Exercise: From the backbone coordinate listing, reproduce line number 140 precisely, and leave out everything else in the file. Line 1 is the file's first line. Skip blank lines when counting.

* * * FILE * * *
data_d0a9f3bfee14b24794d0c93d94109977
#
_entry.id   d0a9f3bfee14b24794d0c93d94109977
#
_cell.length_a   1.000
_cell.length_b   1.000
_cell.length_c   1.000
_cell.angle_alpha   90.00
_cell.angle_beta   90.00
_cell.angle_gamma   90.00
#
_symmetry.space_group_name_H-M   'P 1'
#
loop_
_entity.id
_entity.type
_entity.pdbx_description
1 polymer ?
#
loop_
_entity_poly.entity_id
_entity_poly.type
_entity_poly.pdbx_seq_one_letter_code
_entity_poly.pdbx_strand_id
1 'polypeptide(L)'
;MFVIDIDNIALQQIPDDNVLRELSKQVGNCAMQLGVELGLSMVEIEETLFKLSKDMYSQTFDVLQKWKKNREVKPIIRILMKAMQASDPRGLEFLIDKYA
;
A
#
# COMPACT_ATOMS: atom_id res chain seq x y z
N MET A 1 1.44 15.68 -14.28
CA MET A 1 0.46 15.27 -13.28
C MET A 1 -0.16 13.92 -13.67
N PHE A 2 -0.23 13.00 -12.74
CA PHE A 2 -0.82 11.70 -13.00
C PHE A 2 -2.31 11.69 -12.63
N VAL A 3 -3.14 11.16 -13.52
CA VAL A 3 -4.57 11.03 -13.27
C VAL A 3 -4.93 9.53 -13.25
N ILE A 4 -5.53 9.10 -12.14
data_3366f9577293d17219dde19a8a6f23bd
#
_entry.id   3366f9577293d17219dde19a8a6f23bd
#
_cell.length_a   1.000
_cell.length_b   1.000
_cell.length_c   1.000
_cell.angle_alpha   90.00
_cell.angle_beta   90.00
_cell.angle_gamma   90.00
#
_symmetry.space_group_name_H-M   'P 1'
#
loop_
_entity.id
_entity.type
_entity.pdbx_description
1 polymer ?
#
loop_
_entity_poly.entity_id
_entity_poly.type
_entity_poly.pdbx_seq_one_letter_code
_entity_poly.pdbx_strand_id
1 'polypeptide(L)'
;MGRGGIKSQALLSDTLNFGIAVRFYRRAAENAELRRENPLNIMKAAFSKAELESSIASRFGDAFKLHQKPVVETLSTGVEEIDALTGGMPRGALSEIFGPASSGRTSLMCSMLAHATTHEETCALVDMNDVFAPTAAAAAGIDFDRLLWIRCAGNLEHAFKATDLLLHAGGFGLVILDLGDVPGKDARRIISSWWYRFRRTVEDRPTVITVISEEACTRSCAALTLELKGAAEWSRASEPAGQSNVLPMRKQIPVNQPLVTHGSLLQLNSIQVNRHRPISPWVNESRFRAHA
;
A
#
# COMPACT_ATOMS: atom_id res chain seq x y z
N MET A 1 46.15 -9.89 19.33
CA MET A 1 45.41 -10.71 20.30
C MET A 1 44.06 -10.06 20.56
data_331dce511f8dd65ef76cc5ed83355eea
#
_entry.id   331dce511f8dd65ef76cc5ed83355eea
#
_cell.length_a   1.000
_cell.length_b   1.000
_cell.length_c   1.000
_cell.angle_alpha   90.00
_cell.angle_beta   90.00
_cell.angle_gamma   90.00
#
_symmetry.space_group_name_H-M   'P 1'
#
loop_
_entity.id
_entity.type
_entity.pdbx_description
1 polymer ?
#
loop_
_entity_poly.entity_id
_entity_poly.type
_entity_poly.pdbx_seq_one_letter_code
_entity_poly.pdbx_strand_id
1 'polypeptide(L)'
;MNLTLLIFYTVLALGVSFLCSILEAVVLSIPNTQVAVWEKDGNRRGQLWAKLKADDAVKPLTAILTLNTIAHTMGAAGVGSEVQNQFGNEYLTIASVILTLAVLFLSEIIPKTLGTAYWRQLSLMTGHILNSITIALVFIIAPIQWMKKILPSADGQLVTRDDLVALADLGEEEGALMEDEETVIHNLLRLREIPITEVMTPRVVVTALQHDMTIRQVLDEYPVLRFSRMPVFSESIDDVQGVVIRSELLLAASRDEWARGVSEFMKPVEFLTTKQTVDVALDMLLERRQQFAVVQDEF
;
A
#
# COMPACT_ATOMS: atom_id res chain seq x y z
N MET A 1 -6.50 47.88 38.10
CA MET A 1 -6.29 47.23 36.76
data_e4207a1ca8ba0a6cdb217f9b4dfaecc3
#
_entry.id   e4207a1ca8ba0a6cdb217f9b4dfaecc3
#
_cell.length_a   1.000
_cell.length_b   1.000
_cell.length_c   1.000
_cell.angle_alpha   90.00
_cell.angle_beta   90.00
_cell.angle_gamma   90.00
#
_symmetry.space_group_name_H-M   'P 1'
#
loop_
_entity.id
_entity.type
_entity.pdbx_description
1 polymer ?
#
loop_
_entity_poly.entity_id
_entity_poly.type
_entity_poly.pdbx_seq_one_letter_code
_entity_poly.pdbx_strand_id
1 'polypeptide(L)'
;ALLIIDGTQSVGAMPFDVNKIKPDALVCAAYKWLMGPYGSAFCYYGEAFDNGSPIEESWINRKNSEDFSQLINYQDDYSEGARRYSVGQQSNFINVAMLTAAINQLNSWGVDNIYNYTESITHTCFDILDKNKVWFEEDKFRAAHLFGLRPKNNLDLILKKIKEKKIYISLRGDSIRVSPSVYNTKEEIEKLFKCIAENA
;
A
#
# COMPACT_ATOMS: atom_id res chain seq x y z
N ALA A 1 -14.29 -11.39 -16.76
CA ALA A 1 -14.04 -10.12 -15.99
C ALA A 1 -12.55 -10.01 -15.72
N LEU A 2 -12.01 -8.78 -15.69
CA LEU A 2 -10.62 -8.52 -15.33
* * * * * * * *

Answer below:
CA LEU A 2 -10.62 -8.52 -15.33